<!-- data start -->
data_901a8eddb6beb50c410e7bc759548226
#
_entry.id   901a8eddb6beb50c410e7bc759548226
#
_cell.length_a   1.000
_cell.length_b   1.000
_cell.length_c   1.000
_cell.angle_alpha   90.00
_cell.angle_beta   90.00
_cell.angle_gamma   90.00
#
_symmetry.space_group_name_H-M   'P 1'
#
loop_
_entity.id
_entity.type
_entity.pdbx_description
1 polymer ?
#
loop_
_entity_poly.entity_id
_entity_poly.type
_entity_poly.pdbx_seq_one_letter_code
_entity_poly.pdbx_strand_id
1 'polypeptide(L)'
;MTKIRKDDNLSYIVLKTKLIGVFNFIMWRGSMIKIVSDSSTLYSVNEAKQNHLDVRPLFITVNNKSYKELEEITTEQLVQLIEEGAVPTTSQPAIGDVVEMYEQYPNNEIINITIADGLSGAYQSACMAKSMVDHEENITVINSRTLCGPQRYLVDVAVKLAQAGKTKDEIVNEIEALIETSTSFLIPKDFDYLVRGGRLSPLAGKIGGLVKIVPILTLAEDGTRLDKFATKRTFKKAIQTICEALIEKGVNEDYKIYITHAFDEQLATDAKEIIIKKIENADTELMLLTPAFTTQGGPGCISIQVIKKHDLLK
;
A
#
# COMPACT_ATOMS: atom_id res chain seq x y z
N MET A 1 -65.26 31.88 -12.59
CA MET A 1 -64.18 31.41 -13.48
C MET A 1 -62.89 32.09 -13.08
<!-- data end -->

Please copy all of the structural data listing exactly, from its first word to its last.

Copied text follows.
data_901a8eddb6beb50c410e7bc759548226
#
_entry.id   901a8eddb6beb50c410e7bc759548226
#
_cell.length_a   1.000
_cell.length_b   1.000
_cell.length_c   1.000
_cell.angle_alpha   90.00
_cell.angle_beta   90.00
_cell.angle_gamma   90.00
#
_symmetry.space_group_name_H-M   'P 1'
#
loop_
_entity.id
_entity.type
_entity.pdbx_description
1 polymer ?
#
loop_
_entity_poly.entity_id
_entity_poly.type
_entity_poly.pdbx_seq_one_letter_code
_entity_poly.pdbx_strand_id
1 'polypeptide(L)'
;MTKIRKDDNLSYIVLKTKLIGVFNFIMWRGSMIKIVSDSSTLYSVNEAKQNHLDVRPLFITVNNKSYKELEEITTEQLVQLIEEGAVPTTSQPAIGDVVEMYEQYPNNEIINITIADGLSGAYQSACMAKSMVDHEENITVINSRTLCGPQRYLVDVAVKLAQAGKTKDEIVNEIEALIETSTSFLIPKDFDYLVRGGRLSPLAGKIGGLVKIVPILTLAEDGTRLDKFATKRTFKKAIQTICEALIEKGVNEDYKIYITHAFDEQLATDAKEIIIKKIENADTELMLLTPAFTTQGGPGCISIQVIKKHDLLK
;
A
#
# COMPACT_ATOMS: atom_id res chain seq x y z
N MET A 1 -65.26 31.88 -12.59
CA MET A 1 -64.18 31.41 -13.48
C MET A 1 -62.89 32.09 -13.08